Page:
Digitalisation is redefining the playing field in many industries. The area of lubricants is no exception. The products of the future will tell us how they are doing and what kind of maintenance they need. Meanwhile, smart new systems are being launched that can even order their own spare parts.
Digitalisation is revolutionising not only our economy, but society at large. Lubricant producers are also being affected as new technical solutions bring sweeping changes in everything from logistics to production.
Dr. Matthias Marquart is MD of inoviga, the FUCHS digital think tank, and he gives some examples of how he views the changes.
“In the transport industry, traffic lights work quite well. But what if the vehicles themselves could decide when best to speed up or slow down? Traffic would run far more quickly and smoothly. With digitalisation, machines and systems will optimise and organise themselves, which will raise quality and boost production,” he says.
Companies like FUCHS must prepare for a world where everything – including machines – ‘speak’ to everything else. Machines and tools will want to increase their efficiency, so lubricants will have to be a part of the discussion as well.
‘Talking’ lubricants will of course not actually speak, but will provide information about their current status.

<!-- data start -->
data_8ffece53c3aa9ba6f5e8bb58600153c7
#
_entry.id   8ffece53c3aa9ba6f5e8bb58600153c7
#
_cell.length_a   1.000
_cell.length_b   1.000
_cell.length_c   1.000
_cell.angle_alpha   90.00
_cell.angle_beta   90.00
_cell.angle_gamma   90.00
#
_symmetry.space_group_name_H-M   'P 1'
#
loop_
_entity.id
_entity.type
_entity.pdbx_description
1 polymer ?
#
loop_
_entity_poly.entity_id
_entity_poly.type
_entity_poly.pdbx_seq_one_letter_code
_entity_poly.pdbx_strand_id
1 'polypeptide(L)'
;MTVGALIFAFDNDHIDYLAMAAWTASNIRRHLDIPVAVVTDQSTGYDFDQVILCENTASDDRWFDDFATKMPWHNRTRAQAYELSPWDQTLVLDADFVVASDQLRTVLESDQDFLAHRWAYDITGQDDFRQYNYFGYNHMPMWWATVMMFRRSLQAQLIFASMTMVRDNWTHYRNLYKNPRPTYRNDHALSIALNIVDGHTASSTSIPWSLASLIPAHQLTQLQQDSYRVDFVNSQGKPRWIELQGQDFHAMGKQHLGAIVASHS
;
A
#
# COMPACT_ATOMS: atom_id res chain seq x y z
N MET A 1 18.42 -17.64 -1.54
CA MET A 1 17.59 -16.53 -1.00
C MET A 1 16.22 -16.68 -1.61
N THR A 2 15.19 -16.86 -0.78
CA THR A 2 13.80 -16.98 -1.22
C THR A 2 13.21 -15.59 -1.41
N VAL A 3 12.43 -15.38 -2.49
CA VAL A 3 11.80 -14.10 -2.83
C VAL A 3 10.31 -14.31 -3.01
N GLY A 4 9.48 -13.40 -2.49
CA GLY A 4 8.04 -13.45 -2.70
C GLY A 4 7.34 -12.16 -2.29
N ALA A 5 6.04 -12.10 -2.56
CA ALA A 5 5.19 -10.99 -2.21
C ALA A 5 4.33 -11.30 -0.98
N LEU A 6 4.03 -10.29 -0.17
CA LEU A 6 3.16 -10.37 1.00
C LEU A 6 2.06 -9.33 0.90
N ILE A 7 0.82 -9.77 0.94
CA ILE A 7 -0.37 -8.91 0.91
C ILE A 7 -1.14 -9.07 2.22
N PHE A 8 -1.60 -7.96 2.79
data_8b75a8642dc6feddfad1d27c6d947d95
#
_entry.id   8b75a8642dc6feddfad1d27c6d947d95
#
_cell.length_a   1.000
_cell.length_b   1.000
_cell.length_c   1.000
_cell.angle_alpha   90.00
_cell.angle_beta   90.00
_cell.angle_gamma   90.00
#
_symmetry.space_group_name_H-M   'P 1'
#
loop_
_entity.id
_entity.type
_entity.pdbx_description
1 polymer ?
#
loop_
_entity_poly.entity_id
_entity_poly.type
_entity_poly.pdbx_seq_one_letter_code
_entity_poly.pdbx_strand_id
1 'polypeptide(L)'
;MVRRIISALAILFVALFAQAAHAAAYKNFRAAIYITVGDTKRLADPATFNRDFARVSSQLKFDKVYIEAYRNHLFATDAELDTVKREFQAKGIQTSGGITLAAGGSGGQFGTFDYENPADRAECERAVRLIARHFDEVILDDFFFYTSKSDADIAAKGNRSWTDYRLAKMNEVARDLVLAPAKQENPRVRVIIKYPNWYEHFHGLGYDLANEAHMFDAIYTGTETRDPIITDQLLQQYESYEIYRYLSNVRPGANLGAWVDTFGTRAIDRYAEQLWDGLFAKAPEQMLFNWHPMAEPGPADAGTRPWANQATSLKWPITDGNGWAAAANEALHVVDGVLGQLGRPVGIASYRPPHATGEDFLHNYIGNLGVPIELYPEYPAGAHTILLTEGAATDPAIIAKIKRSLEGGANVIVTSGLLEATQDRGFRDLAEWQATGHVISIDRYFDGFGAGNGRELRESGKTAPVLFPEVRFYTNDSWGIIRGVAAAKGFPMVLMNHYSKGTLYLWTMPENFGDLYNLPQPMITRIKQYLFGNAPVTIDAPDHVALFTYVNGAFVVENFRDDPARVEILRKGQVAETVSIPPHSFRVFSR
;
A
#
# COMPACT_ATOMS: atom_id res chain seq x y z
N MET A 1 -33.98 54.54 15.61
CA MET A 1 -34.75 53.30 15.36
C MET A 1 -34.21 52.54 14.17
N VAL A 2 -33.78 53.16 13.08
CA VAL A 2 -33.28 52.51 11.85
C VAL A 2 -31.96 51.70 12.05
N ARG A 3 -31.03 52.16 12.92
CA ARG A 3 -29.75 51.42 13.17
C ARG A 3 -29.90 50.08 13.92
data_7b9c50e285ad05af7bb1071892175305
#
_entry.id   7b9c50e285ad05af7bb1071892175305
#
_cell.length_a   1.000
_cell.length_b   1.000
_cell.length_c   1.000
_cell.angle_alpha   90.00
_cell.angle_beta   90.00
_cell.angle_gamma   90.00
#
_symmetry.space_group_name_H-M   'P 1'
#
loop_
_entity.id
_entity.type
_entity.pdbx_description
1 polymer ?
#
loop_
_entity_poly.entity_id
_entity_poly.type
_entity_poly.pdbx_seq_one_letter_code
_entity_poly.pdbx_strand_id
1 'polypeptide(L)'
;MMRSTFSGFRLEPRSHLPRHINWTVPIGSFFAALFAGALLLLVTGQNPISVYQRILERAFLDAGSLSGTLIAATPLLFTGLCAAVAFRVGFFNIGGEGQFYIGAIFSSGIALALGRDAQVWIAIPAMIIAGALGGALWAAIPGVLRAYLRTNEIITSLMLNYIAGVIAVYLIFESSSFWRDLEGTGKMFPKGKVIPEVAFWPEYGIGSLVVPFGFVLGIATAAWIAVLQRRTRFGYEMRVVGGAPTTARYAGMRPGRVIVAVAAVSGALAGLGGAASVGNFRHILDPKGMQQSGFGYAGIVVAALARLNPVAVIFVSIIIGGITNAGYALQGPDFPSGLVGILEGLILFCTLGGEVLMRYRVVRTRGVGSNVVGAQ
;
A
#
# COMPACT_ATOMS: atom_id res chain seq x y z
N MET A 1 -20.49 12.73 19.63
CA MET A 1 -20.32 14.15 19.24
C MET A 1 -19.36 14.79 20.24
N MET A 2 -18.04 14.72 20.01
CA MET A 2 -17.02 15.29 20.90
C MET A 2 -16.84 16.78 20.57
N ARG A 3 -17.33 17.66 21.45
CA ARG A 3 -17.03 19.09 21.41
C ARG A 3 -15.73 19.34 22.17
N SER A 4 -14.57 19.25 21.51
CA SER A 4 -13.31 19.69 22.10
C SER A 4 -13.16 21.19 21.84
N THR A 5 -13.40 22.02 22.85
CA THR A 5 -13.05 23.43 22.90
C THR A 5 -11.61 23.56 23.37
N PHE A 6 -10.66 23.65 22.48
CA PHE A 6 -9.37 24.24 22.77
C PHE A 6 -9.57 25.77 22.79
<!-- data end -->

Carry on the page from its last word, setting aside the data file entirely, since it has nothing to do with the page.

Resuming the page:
“Our goal is to continuously identify relevant status parameters, so that we can predict impending problems and prevent them,” says Matthias.
A decrease in particular values could signal that some of the lubricant needs to be replaced as soon as possible. An intelligent overriding system could even be responsible for the process, such as ordering the necessary lubricant and reducing the machine’s performance as a precautionary measure, for instance.
Functionality in focus
“We must offer functionality rather than a product, and must always be aware of the product’s status when it’s being used in a machine,” Matthias explains. “For this we need full-coverage systems with sensors and tracing solutions that can run operations and even order spare parts automatically.
“So we not only need to teach our products to speak, we also need to make sure we react when the lubricant tells us something. Ultimately, this means that we need to lay the foundation for new kinds of digital services, sensors, simulations and shared databases,” he concludes.
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